An introduction to technical analysis
By visiting this website, there is very good chance that you already use technical analysis in your investment decision making process. However, it is always worth re-evaluating your tools, by taking a moment to consider the nature of technical analysis and how we might use it.
What is Technical Analysis?
Quite simply, technical analysis is the study of investor behaviour and its effect on the subsequent price action of financial instruments. The main data that we need to perform our studies are the price histories of the instruments, together with time and volume information. These enable us to form our views, based on objective facts.
Technical Analysis versus Fundamental Analysis
Fundamental Analysis concerns itself with establishing the value of stocks and other instruments. The fundamental analyst will concern himself with complex inter-relationships of financial statements, demand forecasts, quality of management, earnings and growth, etc. He will then make a judgement on the share, commodity, or other financial instrument, often relative to its sector or market peers and form a judgement whether it is over- or under-valued.
The majority of stock research from brokers or investment banks will be based on company fundamentals. At Investors Intelligence, while we admire much of this work we take a more pragmatic approach; we monitor and analyse the ways in which investors interpret this mass of fundamental data and how they then behave. This behaviour is collectively called sentiment. Our view is that investor sentiment is the single most important factor in determining an instrument’s price.
We believe that technical analysis holds the key to monitoring investor sentiment. Some investors and market “experts” believe that fundamental analysis and technical analysis are mutually exclusive. We disagree. We think they are highly complementary and should work together to tell you what to buy or sell and when to buy or sell. Many successful traders use a combination of fundamental stock selection procedures and technical analysis timing filters with excellent results.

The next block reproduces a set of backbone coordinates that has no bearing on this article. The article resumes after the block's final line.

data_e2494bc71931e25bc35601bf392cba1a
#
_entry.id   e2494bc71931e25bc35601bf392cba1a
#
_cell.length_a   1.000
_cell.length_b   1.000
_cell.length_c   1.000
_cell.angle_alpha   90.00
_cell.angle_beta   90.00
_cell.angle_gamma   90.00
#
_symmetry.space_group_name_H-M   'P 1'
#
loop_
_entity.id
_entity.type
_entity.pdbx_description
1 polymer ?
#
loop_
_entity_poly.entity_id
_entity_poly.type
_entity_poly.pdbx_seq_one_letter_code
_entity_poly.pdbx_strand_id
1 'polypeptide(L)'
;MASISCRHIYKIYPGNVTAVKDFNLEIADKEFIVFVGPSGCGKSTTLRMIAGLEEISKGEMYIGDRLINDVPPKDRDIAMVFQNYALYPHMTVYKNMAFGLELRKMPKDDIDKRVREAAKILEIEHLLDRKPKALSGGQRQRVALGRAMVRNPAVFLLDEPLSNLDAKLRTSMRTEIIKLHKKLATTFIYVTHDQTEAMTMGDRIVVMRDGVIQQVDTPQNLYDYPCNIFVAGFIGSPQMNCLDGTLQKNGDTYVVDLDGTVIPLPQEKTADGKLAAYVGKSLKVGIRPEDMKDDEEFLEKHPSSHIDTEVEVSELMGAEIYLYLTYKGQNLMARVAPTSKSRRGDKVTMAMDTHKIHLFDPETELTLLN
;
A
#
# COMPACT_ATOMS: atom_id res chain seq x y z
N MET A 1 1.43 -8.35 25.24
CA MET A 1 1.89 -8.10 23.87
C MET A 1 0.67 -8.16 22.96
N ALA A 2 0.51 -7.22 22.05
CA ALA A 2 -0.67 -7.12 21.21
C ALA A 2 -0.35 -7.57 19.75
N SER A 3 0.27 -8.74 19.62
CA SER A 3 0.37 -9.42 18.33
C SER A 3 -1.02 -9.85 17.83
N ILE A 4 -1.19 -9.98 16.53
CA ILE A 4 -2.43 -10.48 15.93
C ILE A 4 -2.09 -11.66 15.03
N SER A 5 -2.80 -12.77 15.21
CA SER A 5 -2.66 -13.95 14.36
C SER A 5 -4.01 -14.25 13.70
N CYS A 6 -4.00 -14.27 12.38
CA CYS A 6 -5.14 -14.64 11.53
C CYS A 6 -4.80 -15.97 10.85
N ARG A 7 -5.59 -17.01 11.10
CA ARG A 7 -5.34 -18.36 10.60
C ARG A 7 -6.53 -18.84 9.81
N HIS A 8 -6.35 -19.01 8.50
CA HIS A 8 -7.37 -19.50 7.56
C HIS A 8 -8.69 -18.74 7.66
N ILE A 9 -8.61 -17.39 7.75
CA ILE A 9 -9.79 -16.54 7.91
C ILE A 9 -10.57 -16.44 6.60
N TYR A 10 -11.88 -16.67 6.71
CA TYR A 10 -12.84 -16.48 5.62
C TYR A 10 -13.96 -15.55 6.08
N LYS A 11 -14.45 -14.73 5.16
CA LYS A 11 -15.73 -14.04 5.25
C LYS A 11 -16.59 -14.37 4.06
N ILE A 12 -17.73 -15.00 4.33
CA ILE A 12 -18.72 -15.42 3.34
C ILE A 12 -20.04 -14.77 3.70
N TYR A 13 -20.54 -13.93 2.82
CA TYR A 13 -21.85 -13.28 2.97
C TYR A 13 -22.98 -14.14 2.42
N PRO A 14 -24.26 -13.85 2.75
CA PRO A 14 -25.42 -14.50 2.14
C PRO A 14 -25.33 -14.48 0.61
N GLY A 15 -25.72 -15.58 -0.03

It is probably reasonable to assume that where commerce has flourished in civilisations so have the traders who have paid close attention to prices and their movements. However, rather than dwell upon the wonders of the Phoenician market for olive oil forwards, or the ancient Japanese and Chinese history of rice trading, our story starts with one Charles Dow, inventor of the first stock market index in 1884.
Charles Dow invented point and figure charting after he noticed that by the time important corporate news entered the public domain, the share price had already moved, due not least to insider trading. Therefore he watched the open outcry ‘curb market’, writing down prices in a notebook, looking for clues to trending market action. Finding a page of price changes confusing, not surprisingly, he decided to plot price action in graphic form.
Mr Dow also wrote a series of articles for the Wall Street Journal in the latter years of the 19th century. This body of work became known as “Dow Theory” and formed the initial basis for what we know as technical analysis today. While we will not dwell on the finer details of Dow Theory in this section, the most important concepts that Mr Dow recognised were that prices reflect the current balance of supply and demand (i.e. the hopes and fears of investor). And most importantly, an imbalance of supply and demand causes prices to form recognisable trends, up and down.
Certainly, the concept of studying price action was fairly well established by the early 20th century. By the 1940s to 1950s additional pioneers of technical analysis such as Bill Jiler, Robert Edwares, John Magee, Alexander Wheelan and Abe Cohen were making steady progress, not only in the types of charts used to depict trends, but also techniques for analysing price action.
However the acceleration in technical research techniques commenced in the late 1970s with the introduction of computers. This made it possible for hypotheses and indicators to be calculated and back tested as to their efficacy. While this has greatly expanded the body of theoretical work available on price studies, many seasoned chart readers maintain that at least 90 percent of what they need to know about prices is revealed by the price action alone.